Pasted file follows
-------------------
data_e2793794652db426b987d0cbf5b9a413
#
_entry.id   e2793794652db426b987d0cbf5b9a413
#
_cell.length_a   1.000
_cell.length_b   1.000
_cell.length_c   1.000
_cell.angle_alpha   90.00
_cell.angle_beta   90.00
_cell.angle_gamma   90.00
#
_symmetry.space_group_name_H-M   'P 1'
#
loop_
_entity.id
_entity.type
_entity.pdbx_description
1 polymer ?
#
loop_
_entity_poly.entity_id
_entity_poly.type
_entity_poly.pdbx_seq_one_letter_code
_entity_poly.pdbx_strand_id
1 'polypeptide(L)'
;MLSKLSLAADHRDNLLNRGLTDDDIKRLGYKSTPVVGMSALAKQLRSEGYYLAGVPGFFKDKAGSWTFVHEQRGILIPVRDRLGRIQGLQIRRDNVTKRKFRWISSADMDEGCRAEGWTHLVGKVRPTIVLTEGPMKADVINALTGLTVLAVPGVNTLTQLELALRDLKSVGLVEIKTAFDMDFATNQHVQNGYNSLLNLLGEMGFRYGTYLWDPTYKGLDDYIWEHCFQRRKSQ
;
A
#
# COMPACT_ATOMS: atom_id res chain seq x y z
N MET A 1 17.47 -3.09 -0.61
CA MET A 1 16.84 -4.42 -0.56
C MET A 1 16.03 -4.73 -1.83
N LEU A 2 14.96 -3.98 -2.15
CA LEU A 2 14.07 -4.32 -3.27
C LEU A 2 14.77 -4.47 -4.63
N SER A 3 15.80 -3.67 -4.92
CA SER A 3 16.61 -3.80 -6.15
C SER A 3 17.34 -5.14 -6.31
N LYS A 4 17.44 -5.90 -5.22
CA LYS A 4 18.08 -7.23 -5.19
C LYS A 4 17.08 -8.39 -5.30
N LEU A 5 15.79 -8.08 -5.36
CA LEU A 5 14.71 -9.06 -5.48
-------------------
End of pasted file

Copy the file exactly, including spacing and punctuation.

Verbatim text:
data_e2793794652db426b987d0cbf5b9a413
#
_entry.id   e2793794652db426b987d0cbf5b9a413
#
_cell.length_a   1.000
_cell.length_b   1.000
_cell.length_c   1.000
_cell.angle_alpha   90.00
_cell.angle_beta   90.00
_cell.angle_gamma   90.00
#
_symmetry.space_group_name_H-M   'P 1'
#
loop_
_entity.id
_entity.type
_entity.pdbx_description
1 polymer ?
#
loop_
_entity_poly.entity_id
_entity_poly.type
_entity_poly.pdbx_seq_one_letter_code
_entity_poly.pdbx_strand_id
1 'polypeptide(L)'
;MLSKLSLAADHRDNLLNRGLTDDDIKRLGYKSTPVVGMSALAKQLRSEGYYLAGVPGFFKDKAGSWTFVHEQRGILIPVRDRLGRIQGLQIRRDNVTKRKFRWISSADMDEGCRAEGWTHLVGKVRPTIVLTEGPMKADVINALTGLTVLAVPGVNTLTQLELALRDLKSVGLVEIKTAFDMDFATNQHVQNGYNSLLNLLGEMGFRYGTYLWDPTYKGLDDYIWEHCFQRRKSQ
;
A
#
# COMPACT_ATOMS: atom_id res chain seq x y z
N MET A 1 17.47 -3.09 -0.61
CA MET A 1 16.84 -4.42 -0.56
C MET A 1 16.03 -4.73 -1.83
N LEU A 2 14.96 -3.98 -2.15
CA LEU A 2 14.07 -4.32 -3.27
C LEU A 2 14.77 -4.47 -4.63
N SER A 3 15.80 -3.67 -4.92
CA SER A 3 16.61 -3.80 -6.15
C SER A 3 17.34 -5.14 -6.31
N LYS A 4 17.44 -5.90 -5.22
CA LYS A 4 18.08 -7.23 -5.19
C LYS A 4 17.08 -8.39 -5.30
N LEU A 5 15.79 -8.08 -5.36
CA LEU A 5 14.71 -9.06 -5.48